Not all vector spaces are simple $\mathbb R^n$ businesses, either. You have the vector space of all continuous functions on $[0,1]$, for example. You can define the inner product as

$$\langle f,g\rangle=\int_0^1 f(x)g(x)dx$$

and use Cauchy-Schwarz to prove that for any pair $f,g$, you have $$\left|\int_{0}^1f(x)g(x)dx\right| \leq \sqrt{\int_0^1 f^2(x)dx\int_0^1g^2(x)dx}$$

which is not a trivial inequality.

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    I thought it was the Cauchy-Bunyakovsky-Schwarz Inequality...I appeared to have been mistaken. – S.C.B. Mar 03 '16 at 11:22
  • Isn't absolute values missing on the inner product? – Eff Mar 03 '16 at 11:32
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    I would add that this inequality actually *is* the definition of an angle : the angle between $u$ and $v$ is the only $\theta$ such that $cos(\theta) = \frac{\langle u,v\rangle}{||u||\cdot ||v||}$, the existence being equivalent to the above inequality. – Captain Lama Mar 03 '16 at 11:32
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    @Eff yeah, thanks – 5xum Mar 03 '16 at 12:08
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    @CaptainLama Well, it's certainly *one of* the equivalent definitions of an angle. There's also the geometric definition, and luckily, the two match. – 5xum Mar 03 '16 at 12:08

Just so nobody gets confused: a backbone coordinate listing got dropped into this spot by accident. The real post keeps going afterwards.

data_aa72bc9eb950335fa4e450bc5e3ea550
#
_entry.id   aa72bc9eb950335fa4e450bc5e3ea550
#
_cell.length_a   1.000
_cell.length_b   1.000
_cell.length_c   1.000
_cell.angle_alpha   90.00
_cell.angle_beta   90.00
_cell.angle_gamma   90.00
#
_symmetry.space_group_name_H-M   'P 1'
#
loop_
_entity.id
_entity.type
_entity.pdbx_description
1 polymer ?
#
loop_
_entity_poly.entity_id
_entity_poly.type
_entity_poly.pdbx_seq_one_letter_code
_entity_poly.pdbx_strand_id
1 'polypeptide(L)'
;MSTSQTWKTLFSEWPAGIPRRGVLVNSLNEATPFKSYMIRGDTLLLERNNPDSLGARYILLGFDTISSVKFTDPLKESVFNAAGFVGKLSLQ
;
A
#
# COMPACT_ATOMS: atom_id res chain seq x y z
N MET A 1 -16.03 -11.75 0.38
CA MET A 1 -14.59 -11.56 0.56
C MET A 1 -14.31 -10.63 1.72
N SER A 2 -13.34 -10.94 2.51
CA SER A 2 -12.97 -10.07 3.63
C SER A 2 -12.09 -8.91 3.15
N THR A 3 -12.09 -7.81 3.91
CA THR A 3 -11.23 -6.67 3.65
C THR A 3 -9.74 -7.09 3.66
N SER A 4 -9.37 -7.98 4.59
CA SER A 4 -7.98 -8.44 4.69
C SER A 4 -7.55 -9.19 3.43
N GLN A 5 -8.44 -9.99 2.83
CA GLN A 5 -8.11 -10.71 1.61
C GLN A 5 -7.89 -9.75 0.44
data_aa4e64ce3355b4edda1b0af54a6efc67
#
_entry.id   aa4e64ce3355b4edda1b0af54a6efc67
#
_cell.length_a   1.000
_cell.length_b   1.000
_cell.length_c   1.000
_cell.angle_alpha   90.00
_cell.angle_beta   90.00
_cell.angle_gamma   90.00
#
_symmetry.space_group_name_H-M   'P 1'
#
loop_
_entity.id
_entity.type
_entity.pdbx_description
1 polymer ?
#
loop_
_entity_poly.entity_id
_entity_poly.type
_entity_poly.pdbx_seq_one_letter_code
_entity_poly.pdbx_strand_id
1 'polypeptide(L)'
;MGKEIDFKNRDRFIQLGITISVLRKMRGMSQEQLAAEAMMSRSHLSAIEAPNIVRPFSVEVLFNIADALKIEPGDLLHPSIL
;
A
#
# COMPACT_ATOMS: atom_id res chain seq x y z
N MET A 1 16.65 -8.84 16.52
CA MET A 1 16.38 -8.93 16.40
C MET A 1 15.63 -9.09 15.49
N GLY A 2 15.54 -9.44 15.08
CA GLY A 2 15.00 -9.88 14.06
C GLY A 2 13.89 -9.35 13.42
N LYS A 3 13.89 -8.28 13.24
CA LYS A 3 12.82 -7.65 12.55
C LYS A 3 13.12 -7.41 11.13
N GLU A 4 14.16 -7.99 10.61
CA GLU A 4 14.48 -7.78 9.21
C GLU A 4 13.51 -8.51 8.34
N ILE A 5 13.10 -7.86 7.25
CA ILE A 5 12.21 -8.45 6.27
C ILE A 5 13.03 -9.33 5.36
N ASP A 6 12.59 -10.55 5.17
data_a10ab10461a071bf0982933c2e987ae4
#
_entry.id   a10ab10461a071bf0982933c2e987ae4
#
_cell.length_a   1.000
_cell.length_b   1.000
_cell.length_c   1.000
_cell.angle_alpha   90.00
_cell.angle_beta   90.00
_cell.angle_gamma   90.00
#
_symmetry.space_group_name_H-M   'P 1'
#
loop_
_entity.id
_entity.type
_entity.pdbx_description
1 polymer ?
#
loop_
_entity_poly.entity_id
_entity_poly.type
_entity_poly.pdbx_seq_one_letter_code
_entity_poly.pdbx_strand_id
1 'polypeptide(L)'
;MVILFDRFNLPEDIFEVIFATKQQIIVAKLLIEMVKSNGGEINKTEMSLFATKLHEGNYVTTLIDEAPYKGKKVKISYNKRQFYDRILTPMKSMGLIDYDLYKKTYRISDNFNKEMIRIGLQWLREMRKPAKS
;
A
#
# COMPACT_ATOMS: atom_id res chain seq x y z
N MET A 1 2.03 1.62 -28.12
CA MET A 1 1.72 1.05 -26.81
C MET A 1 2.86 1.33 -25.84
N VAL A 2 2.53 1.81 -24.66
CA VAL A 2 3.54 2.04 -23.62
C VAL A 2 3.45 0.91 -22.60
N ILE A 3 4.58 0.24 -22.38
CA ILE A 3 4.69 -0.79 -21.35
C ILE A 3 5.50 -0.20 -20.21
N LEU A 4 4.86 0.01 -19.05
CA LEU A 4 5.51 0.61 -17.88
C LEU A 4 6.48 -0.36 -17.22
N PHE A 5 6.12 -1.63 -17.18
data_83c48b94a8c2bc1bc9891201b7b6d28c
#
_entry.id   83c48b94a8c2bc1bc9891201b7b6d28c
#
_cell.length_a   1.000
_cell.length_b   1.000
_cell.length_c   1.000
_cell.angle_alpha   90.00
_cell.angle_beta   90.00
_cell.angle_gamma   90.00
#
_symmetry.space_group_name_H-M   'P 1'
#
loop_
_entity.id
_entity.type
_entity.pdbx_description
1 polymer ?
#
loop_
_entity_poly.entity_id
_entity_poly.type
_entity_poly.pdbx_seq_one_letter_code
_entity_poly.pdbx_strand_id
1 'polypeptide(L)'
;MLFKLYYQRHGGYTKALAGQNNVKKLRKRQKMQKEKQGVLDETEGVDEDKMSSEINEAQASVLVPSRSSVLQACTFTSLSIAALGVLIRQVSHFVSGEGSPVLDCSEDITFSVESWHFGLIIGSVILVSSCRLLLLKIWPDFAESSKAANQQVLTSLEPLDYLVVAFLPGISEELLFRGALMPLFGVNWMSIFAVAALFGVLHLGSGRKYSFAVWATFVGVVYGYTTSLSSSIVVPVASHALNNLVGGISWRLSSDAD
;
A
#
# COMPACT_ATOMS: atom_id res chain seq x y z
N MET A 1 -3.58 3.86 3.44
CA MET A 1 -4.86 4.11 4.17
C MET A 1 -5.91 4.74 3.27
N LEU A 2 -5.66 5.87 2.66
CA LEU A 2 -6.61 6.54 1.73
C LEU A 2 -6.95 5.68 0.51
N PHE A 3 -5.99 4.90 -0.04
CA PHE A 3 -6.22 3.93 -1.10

• What is the geometric definition (in infinite-dimensonal spaces for instance) ? – Captain Lama Mar 03 '16 at 12:22
  • @CaptainLama Not in infinite dimensions, of course. I forgot to wrote that. So you could say either that the inner product definition is a *generalization* of the standard definition of angles (arclength), or that it is **the** definition of angles, which has an equivalent definition in finite dimensions. – 5xum Mar 03 '16 at 12:24
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    Actually, now that I think of it, you can just say that $u$ and $v$ span a plane, and you can pick your favorite definition of (non oriented, of course) angle in this plane. – Captain Lama Mar 03 '16 at 12:27
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    Looking at Buniakovsky's paper, in hindsight at least, it does not look like he added anything that Cauchy didn't know. The limit of a discrete inequality, filled in the obvious way with values of a function on an interval, gives the analogue for integrals instead of sums. Maybe the addition of B's name to the inequality is a Russian thing that carried over to the Eastern European countries? – zyx Mar 03 '16 at 22:31